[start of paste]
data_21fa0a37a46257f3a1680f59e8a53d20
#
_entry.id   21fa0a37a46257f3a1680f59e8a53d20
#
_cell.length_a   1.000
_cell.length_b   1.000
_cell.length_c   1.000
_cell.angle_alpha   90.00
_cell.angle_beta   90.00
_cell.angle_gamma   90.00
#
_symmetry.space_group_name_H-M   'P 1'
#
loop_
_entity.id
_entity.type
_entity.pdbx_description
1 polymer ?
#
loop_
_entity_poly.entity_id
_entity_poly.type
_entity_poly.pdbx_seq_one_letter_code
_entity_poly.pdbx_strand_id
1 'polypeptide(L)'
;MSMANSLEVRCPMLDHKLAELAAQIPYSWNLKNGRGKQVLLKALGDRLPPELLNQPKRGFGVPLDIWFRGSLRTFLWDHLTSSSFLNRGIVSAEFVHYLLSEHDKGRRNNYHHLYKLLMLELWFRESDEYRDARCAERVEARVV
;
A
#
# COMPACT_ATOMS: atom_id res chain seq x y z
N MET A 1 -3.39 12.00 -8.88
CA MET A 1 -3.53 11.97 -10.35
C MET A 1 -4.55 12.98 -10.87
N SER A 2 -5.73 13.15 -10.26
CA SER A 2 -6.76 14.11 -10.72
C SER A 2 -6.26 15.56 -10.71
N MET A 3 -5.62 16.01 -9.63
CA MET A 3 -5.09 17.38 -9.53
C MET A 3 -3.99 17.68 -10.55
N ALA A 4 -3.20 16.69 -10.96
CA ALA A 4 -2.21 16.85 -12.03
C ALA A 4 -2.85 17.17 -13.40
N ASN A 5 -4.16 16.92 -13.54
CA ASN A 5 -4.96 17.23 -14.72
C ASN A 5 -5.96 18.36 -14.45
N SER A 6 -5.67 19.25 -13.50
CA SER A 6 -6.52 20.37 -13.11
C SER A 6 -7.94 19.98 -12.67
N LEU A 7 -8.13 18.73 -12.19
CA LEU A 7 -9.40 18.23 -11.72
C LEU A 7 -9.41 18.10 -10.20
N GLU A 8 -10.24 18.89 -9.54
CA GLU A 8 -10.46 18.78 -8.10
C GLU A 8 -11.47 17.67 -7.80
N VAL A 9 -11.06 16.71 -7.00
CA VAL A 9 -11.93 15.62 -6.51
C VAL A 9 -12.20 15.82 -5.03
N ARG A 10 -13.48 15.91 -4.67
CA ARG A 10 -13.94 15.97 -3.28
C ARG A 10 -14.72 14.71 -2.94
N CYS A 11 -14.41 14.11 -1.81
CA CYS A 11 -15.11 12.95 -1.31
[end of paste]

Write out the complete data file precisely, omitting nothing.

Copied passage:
data_21fa0a37a46257f3a1680f59e8a53d20
#
_entry.id   21fa0a37a46257f3a1680f59e8a53d20
#
_cell.length_a   1.000
_cell.length_b   1.000
_cell.length_c   1.000
_cell.angle_alpha   90.00
_cell.angle_beta   90.00
_cell.angle_gamma   90.00
#
_symmetry.space_group_name_H-M   'P 1'
#
loop_
_entity.id
_entity.type
_entity.pdbx_description
1 polymer ?
#
loop_
_entity_poly.entity_id
_entity_poly.type
_entity_poly.pdbx_seq_one_letter_code
_entity_poly.pdbx_strand_id
1 'polypeptide(L)'
;MSMANSLEVRCPMLDHKLAELAAQIPYSWNLKNGRGKQVLLKALGDRLPPELLNQPKRGFGVPLDIWFRGSLRTFLWDHLTSSSFLNRGIVSAEFVHYLLSEHDKGRRNNYHHLYKLLMLELWFRESDEYRDARCAERVEARVV
;
A
#
# COMPACT_ATOMS: atom_id res chain seq x y z
N MET A 1 -3.39 12.00 -8.88
CA MET A 1 -3.53 11.97 -10.35
C MET A 1 -4.55 12.98 -10.87
N SER A 2 -5.73 13.15 -10.26
CA SER A 2 -6.76 14.11 -10.72
C SER A 2 -6.26 15.56 -10.71
N MET A 3 -5.62 16.01 -9.63
CA MET A 3 -5.09 17.38 -9.53
C MET A 3 -3.99 17.68 -10.55
N ALA A 4 -3.20 16.69 -10.96
CA ALA A 4 -2.21 16.85 -12.03
C ALA A 4 -2.85 17.17 -13.40
N ASN A 5 -4.16 16.92 -13.54
CA ASN A 5 -4.96 17.23 -14.72
C ASN A 5 -5.96 18.36 -14.45
N SER A 6 -5.67 19.25 -13.50
CA SER A 6 -6.52 20.37 -13.11
C SER A 6 -7.94 19.98 -12.67
N LEU A 7 -8.13 18.73 -12.19
CA LEU A 7 -9.40 18.23 -11.72
C LEU A 7 -9.41 18.10 -10.20
N GLU A 8 -10.24 18.89 -9.54
CA GLU A 8 -10.46 18.78 -8.10
C GLU A 8 -11.47 17.67 -7.80
N VAL A 9 -11.06 16.71 -7.00
CA VAL A 9 -11.93 15.62 -6.51
C VAL A 9 -12.20 15.82 -5.03
N ARG A 10 -13.48 15.91 -4.67
CA ARG A 10 -13.94 15.97 -3.28
C ARG A 10 -14.72 14.71 -2.94
N CYS A 11 -14.41 14.11 -1.81
CA CYS A 11 -15.11 12.95 -1.31